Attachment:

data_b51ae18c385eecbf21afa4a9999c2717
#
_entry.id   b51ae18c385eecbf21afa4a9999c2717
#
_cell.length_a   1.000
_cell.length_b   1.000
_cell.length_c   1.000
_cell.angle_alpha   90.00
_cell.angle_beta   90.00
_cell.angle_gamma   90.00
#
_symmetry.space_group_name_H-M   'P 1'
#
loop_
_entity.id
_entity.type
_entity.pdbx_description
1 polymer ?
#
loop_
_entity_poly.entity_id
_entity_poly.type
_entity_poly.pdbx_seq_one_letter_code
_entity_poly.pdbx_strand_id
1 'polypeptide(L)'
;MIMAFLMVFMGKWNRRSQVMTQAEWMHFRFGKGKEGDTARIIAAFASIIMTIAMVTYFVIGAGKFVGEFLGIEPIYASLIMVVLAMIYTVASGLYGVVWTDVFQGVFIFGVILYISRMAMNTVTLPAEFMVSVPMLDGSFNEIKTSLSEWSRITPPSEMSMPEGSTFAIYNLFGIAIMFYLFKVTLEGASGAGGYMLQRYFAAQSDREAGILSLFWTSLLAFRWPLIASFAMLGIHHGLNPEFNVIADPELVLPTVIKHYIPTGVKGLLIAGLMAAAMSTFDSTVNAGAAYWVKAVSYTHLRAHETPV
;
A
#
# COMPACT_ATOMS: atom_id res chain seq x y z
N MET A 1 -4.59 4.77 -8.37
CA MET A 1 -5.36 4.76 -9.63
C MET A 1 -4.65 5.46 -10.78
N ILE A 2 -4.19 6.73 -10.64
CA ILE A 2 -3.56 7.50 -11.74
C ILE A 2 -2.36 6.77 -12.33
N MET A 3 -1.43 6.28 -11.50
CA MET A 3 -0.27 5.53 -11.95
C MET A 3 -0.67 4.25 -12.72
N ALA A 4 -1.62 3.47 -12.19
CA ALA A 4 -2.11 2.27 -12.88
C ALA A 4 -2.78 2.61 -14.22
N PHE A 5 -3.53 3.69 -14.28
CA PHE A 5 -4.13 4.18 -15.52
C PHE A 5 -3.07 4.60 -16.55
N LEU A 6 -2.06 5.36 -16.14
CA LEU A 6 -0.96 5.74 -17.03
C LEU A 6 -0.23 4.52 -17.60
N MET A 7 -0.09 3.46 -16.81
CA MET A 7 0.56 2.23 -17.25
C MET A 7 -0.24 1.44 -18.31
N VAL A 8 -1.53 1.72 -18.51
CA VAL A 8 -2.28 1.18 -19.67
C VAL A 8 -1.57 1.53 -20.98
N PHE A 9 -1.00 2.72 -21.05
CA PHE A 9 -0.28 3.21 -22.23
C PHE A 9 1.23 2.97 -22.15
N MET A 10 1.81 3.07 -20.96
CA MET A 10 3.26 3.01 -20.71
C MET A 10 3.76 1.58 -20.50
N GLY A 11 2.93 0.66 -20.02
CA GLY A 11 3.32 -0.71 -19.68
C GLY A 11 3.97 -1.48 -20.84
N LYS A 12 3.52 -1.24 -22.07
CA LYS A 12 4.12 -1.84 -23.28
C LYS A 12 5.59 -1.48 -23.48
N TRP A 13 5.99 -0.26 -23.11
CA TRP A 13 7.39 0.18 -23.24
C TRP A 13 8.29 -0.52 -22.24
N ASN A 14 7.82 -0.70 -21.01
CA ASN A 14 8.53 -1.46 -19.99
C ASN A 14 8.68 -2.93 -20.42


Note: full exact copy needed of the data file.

data_b51ae18c385eecbf21afa4a9999c2717
#
_entry.id   b51ae18c385eecbf21afa4a9999c2717
#
_cell.length_a   1.000
_cell.length_b   1.000
_cell.length_c   1.000
_cell.angle_alpha   90.00
_cell.angle_beta   90.00
_cell.angle_gamma   90.00
#
_symmetry.space_group_name_H-M   'P 1'
#
loop_
_entity.id
_entity.type
_entity.pdbx_description
1 polymer ?
#
loop_
_entity_poly.entity_id
_entity_poly.type
_entity_poly.pdbx_seq_one_letter_code
_entity_poly.pdbx_strand_id
1 'polypeptide(L)'
;MIMAFLMVFMGKWNRRSQVMTQAEWMHFRFGKGKEGDTARIIAAFASIIMTIAMVTYFVIGAGKFVGEFLGIEPIYASLIMVVLAMIYTVASGLYGVVWTDVFQGVFIFGVILYISRMAMNTVTLPAEFMVSVPMLDGSFNEIKTSLSEWSRITPPSEMSMPEGSTFAIYNLFGIAIMFYLFKVTLEGASGAGGYMLQRYFAAQSDREAGILSLFWTSLLAFRWPLIASFAMLGIHHGLNPEFNVIADPELVLPTVIKHYIPTGVKGLLIAGLMAAAMSTFDSTVNAGAAYWVKAVSYTHLRAHETPV
;
A
#
# COMPACT_ATOMS: atom_id res chain seq x y z
N MET A 1 -4.59 4.77 -8.37
CA MET A 1 -5.36 4.76 -9.63
C MET A 1 -4.65 5.46 -10.78
N ILE A 2 -4.19 6.73 -10.64
CA ILE A 2 -3.56 7.50 -11.74
C ILE A 2 -2.36 6.77 -12.33
N MET A 3 -1.43 6.28 -11.50
CA MET A 3 -0.27 5.53 -11.95
C MET A 3 -0.67 4.25 -12.72
N ALA A 4 -1.62 3.47 -12.19
CA ALA A 4 -2.11 2.27 -12.88
C ALA A 4 -2.78 2.61 -14.22
N PHE A 5 -3.53 3.69 -14.28
CA PHE A 5 -4.13 4.18 -15.52
C PHE A 5 -3.07 4.60 -16.55
N LEU A 6 -2.06 5.36 -16.14
CA LEU A 6 -0.96 5.74 -17.03
C LEU A 6 -0.23 4.52 -17.60
N MET A 7 -0.09 3.46 -16.81
CA MET A 7 0.56 2.23 -17.25
C MET A 7 -0.24 1.44 -18.31
N VAL A 8 -1.53 1.72 -18.51
CA VAL A 8 -2.28 1.18 -19.67
C VAL A 8 -1.57 1.53 -20.98
N PHE A 9 -1.00 2.72 -21.05
CA PHE A 9 -0.28 3.21 -22.23
C PHE A 9 1.23 2.97 -22.15
N MET A 10 1.81 3.07 -20.96
CA MET A 10 3.26 3.01 -20.71
C MET A 10 3.76 1.58 -20.50
N GLY A 11 2.93 0.66 -20.02
CA GLY A 11 3.32 -0.71 -19.68
C GLY A 11 3.97 -1.48 -20.84
N LYS A 12 3.52 -1.24 -22.07
CA LYS A 12 4.12 -1.84 -23.28
C LYS A 12 5.59 -1.48 -23.48
N TRP A 13 5.99 -0.26 -23.11
CA TRP A 13 7.39 0.18 -23.24
C TRP A 13 8.29 -0.52 -22.24
N ASN A 14 7.82 -0.70 -21.01
CA ASN A 14 8.53 -1.46 -19.99
C ASN A 14 8.68 -2.93 -20.42